Prime Minister Naftali Bennett touted Israel's "iron wall of strength" to protect the country from its enemies, speaking at a Memorial Day ceremony in Jerusalem on Wednesday.
"Citizens of Israel, we are fighting against a cruel and death-craving enemy," Bennett said at Mount Herzl. "Our enemy, instead of building their lives and future, is not letting go of its desire to destroy our lives."
Israel will strike not just those who attack it directly, but also those who help them, Bennett said. "The era of immunity… has ended. It's not just the terrorist at the end of the chain who will pay a price, but also those who sent them, even if they are 1,000 kilometers to the east."
The distance between Israel and Iran is slightly over 1,000 kilometers (about 622 miles).
"A regime that funds terrorism, a regime that arms terrorists, a regime that gives the order for terrorists can no longer hide," he added.
Israel's prime minister also vowed to bring back Avera Mengistu and Hisham al-Sayed, two Israelis held in Gaza, and the bodies of soldiers Hadar Goldin and Oron Shaul, being held by Hamas.
During his speech, a woman who lost her daughter, Shir Hajaj, in a 2017 attack in Jerusalem held up a banner reading: "Bennett, those who form a government with terror supporters aren't welcome here," referring to the Bennett-led coalition's collaboration with the United Arab List party.
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A year ago, far-right lawmaker Bezalel Smotrich protested the Bennett-United Arab List partnership, also invoking Hajaj's death at the family's request.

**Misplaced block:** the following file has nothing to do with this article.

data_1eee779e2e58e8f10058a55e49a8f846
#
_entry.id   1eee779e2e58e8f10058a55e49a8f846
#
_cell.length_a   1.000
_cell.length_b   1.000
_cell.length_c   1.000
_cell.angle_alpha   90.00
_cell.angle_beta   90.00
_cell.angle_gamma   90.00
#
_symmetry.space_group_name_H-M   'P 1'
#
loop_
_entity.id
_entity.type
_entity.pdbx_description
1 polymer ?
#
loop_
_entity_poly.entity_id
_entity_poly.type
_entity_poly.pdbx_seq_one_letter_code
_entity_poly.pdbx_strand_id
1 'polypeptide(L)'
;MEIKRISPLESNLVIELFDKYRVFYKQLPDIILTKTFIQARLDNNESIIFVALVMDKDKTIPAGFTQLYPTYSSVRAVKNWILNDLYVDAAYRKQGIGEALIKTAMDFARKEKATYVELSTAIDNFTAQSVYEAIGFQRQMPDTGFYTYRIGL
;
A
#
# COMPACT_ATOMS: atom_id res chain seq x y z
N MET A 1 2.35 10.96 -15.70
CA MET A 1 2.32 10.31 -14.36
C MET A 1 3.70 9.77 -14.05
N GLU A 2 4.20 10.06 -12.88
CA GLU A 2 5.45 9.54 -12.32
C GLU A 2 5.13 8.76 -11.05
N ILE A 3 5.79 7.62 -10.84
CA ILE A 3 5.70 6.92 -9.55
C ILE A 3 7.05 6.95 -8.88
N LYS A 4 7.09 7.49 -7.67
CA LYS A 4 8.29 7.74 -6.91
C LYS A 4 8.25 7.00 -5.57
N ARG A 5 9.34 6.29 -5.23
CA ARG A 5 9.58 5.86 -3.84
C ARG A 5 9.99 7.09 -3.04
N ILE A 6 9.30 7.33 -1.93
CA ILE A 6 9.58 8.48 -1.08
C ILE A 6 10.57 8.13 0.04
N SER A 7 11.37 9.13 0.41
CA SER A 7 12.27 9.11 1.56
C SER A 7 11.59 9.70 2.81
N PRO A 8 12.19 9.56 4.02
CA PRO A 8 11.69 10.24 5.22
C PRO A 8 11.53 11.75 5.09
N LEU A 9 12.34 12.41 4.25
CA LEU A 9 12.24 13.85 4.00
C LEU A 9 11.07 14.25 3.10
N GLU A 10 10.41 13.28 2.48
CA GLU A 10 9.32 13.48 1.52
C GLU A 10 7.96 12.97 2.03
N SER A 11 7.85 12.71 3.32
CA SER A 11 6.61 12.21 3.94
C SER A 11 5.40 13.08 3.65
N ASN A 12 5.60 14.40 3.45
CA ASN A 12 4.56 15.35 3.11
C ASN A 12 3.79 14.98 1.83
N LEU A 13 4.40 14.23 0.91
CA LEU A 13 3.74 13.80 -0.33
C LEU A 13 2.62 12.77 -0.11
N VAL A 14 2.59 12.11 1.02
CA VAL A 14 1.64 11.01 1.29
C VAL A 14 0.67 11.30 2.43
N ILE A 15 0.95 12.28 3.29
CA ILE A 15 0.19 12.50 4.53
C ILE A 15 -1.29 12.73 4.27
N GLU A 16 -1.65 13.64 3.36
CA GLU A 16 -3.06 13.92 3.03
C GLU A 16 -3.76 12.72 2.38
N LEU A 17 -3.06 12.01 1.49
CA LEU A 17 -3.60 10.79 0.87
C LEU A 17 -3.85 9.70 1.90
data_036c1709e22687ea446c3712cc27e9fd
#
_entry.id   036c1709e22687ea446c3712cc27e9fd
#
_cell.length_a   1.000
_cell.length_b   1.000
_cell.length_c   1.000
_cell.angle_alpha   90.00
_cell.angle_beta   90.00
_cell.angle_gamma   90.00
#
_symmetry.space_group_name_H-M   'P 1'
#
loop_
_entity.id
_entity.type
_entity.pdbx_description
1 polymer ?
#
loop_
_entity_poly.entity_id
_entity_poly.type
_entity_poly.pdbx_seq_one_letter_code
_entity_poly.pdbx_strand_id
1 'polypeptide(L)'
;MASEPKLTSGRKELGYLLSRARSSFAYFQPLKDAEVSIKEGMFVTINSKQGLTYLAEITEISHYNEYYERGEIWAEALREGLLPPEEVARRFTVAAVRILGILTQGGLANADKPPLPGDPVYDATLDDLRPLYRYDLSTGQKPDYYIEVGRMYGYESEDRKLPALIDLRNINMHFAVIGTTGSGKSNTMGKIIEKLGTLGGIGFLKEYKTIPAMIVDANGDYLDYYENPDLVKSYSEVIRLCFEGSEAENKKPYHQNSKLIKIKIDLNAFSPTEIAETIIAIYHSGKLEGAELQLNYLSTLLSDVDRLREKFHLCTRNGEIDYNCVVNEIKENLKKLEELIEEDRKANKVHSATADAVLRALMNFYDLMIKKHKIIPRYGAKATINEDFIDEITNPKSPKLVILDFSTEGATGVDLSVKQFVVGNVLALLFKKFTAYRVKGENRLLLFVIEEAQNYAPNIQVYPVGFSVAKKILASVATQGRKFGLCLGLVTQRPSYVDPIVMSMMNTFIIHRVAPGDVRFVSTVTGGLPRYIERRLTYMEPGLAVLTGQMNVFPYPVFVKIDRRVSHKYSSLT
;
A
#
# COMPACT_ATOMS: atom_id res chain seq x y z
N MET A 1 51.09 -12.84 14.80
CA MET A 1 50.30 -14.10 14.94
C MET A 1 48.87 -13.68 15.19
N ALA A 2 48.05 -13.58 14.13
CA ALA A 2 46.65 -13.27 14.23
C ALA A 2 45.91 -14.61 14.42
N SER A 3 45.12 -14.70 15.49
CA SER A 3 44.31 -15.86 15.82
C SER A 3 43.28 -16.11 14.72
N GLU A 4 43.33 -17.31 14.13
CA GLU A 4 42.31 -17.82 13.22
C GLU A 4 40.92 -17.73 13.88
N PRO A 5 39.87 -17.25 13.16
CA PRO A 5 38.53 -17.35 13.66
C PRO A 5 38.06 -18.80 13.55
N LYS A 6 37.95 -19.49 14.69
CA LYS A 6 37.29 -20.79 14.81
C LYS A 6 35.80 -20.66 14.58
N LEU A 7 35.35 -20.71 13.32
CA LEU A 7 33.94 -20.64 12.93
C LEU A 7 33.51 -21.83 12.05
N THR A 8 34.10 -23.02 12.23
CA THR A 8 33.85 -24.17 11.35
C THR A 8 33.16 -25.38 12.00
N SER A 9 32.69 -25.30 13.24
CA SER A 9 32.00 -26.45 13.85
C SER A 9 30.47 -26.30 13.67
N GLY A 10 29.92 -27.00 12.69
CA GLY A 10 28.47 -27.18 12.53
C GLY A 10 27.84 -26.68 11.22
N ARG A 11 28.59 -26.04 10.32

The mother, Merav, put down her sign after being asked to do so by another bereaved parent who was also at the ceremony.
'Put disagreements aside'
Earlier on Wednesday, Defense Minister Benny Gantz said at an event on Mount Herzl, "We have a duty to embrace bereaved families, whichever path they choose, and accept their criticism, too, with love – because they are the ones who paid the price."
Gantz also urged unity, adding that public leaders "should put disagreements aside" on this day. The memory of fallen soldiers "should be beyond dispute," he said.
Ronen Bar, head of Israel's Shin Bet security agency, said at a memorial event at the organization's headquarters, "Our force has always been in our unity. On this day… we must remember the dangers of factionalism, the violent discourse and incitement that might lead us to a dangerous cliff edge."
Tuesday night marked the start of Israel's Memorial Day for fallen soldiers and victims of terror. An annual one-minute siren sounded throughout the country at 8 P.M., which was followed by a two-minute siren set at 11 A.M. Wednesday.
Fifty-six names have been added to Israel's list of those who have fallen in war over the past year since last Memorial Day, the Defense Ministry said on Friday.
An additional 84 wounded veterans died as a result of their injuries or disabilities sustained during military service this past year, bringing the total number of people who have died in service since 1860 to 24,068.
The list includes members of various pre-state underground militias, the Jewish Legion, which served in World War I and the Jewish Brigade, which fought in World War II, as well as members of the Israel Defense Forces, the Shin Bet security service, the Mossad, the Israel Police and the Israel Prison Service.
Independence Day, which begins at 7:45 P.M. Wednesday night and runs through Thursday, will for the first time run largely without fireworks following requests by Israeli veterans suffering from post-traumatic stress disorder.
Sunday's announcement that Tel Aviv had canceled its fireworks display was the latest in a string of such moves that began three weeks ago with the nixing of the display at the main Independence Day eve ceremony in Jerusalem. A chain reaction of cancellations followed, from Netanya to Tzur Hadassah, outside Jerusalem, joining locales such as Ramat Hasharon, Herzliya and Ra’anana, as well as 76 kibbutzim.